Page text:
# Showing that a homogenous ideal is prime.

I'm trying to read a proof of the following proposition:

Let $S$ be a graded ring, $T \subseteq S$ a multiplicatively closed set. Then a homogenous ideal maximal among the homogenous ideals not meeting $T$ is prime.

In this proof, it says

"it suffices to show that if $a,b \in S$ are homogenous and $ab \in \mathfrak{p}$, then either $a \in \mathfrak{p}$ or $b \in \mathfrak{p}$"

where $\mathfrak{p}$ is our maximal homogenous ideal. I don't know how to prove this is indeed sufficient. If I try writing general $a$ and $b$ in terms of "coordinates":

$a=a_0+...a_n$ where $a_0 \in S_0$, ... etc

then I can see it working for small $n$, but it seems to get so complicated I wouldn't know how to write down a proof. Is there a better way to attack this problem?

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Please see page 186 of people.fas.harvard.edu/~amathew/CRing.pdf – user38268 Jul 20 '12 at 7:27

We wish to prove: If $S$ is a $\mathbb{Z}$-graded ring and $\mathfrak{p}$ is a homogeneous ideal of $S$ satisfying $ab \in \mathfrak{p}$ implies $a$ or $b$ in $\mathfrak{p}$ for homogeneous $a$ and $b$, then $\mathfrak{p}$ is prime.
So take 2 general elements $a,b \in \mathfrak{p}$ and assume $ab \in \mathfrak{p}$ but neither $a$ nor $b$ is in $\mathfrak{p}$. Let $a = \sum a_d$ and $b = \sum b_d$ be their homogeneous decompositions. Since $a \not \in \mathfrak{p}$, then some $a_d \not \in \mathfrak{p}$, and since all but finitely many $a_d$ are 0, there exists a largest integer $d$ such that $a_d \not \in \mathfrak{p}$. Similarly, there exists a largest integer $e$ such that $b_e \not \in \mathfrak{p}$.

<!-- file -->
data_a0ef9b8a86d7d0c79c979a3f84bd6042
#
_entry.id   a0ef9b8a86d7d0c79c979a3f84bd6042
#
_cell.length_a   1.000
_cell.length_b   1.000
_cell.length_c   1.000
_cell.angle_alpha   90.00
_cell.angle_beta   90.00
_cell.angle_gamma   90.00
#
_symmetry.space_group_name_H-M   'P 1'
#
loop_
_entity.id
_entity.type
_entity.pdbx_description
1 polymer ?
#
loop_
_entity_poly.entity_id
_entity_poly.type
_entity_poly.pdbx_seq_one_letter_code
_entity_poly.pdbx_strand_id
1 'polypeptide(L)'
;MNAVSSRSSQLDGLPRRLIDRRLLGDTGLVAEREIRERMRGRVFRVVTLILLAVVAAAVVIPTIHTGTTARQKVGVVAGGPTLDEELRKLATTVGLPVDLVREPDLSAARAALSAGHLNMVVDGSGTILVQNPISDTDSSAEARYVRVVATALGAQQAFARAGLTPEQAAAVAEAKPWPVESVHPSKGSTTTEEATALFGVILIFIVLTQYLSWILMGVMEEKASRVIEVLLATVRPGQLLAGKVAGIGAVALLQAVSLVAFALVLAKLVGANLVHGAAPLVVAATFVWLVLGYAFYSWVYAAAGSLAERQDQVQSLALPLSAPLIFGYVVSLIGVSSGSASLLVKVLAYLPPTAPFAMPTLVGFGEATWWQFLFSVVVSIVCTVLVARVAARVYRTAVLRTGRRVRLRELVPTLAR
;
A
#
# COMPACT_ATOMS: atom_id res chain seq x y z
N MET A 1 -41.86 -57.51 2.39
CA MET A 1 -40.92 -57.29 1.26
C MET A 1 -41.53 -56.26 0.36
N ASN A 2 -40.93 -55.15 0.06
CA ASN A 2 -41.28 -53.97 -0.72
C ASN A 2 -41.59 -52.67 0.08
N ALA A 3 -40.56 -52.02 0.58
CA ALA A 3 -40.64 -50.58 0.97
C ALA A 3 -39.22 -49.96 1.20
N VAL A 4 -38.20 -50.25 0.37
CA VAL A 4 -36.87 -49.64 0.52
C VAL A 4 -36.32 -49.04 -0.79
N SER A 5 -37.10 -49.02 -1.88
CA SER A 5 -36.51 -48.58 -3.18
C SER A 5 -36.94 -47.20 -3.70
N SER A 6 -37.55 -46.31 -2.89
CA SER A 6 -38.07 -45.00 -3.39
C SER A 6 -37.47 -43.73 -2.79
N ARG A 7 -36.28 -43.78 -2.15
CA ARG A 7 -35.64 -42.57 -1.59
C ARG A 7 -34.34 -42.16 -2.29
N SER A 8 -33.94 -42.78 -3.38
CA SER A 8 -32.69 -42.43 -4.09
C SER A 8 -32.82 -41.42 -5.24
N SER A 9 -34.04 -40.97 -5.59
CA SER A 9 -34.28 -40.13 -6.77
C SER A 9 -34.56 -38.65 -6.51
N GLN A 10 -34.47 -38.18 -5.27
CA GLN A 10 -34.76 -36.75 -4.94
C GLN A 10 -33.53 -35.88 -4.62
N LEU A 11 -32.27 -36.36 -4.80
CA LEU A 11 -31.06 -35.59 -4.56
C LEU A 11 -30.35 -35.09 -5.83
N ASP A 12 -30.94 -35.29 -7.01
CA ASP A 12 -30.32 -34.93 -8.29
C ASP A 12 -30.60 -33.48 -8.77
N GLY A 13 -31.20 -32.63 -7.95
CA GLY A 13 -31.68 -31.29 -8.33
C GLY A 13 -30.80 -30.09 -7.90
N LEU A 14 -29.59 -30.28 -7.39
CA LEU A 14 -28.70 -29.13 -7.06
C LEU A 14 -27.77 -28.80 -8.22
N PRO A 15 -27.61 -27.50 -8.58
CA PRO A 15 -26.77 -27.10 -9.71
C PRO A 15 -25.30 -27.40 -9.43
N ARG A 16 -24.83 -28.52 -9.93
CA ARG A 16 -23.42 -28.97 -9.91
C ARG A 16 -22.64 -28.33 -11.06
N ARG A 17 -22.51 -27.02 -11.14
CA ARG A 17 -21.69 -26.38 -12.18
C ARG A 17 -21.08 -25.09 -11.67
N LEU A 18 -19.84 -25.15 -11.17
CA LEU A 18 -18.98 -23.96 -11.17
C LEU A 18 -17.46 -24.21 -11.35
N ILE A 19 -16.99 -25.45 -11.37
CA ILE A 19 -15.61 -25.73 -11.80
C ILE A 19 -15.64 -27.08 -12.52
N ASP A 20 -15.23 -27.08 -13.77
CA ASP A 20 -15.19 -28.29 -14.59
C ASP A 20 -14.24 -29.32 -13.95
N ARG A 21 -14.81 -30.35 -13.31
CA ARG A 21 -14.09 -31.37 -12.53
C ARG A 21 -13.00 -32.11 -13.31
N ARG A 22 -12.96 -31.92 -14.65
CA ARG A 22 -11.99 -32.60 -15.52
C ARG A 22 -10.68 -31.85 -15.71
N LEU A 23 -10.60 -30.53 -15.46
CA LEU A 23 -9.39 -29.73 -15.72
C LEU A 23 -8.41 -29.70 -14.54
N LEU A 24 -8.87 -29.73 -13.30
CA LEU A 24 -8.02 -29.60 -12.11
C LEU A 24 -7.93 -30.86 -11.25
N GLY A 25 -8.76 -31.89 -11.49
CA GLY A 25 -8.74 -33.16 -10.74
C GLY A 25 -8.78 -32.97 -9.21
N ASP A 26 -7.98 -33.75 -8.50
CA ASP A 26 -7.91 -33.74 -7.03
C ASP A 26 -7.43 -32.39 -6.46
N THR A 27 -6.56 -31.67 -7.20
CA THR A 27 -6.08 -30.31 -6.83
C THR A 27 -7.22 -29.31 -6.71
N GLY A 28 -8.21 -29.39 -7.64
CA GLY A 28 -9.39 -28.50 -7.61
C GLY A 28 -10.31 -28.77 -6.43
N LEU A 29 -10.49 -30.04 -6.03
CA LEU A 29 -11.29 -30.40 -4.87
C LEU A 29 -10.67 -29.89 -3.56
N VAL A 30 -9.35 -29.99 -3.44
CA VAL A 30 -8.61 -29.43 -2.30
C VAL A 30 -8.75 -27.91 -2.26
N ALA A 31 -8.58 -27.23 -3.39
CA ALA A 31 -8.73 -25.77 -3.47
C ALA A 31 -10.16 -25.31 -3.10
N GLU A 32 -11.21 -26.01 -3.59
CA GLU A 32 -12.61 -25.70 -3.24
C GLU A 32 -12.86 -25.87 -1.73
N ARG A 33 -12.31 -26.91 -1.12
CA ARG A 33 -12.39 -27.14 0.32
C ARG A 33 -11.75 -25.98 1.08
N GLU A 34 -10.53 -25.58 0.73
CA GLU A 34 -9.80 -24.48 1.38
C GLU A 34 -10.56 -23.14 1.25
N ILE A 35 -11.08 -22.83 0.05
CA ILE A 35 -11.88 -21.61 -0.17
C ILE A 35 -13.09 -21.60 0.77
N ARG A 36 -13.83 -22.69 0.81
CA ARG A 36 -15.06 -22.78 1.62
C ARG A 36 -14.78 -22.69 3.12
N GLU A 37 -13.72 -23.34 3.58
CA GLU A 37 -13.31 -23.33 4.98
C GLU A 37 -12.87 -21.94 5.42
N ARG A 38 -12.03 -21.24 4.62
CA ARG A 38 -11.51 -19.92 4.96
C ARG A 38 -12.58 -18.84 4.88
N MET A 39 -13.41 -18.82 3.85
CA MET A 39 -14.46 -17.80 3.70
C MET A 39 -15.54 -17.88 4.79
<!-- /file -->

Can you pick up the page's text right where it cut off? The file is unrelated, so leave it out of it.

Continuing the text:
Since $ab \in \mathfrak{p}$ and $\mathfrak{p}$ is a homogeneous ideal, then all the components of $ab$ are in $\mathfrak{p}$. The $d+e$ component of $ab$ is $\sum a_i b_j$ where we sum over all pairs $(i,j)$ with $i+j = d+e$. But each such pair $(i,j)$, other than $(d,e)$, must have either $i>d$ or $j>e$, and hence (by the maximality of $d$ and $e$) we have $a_i b_j \in \mathfrak{p}$. Thus $a_d b_e \in \mathfrak{p}$ also, yet neither $a_d$ nor $b_e$ is in $\mathfrak{p}$, which contradicts the original assumption about $\mathfrak{p}$ for the homogeneous elements $a_d$ and $b_e$.
In short: If $a,b$ is a general counterexample for the primality of $\mathfrak{p}$, then $a_d, b_e$ is a homogeneous counterexample.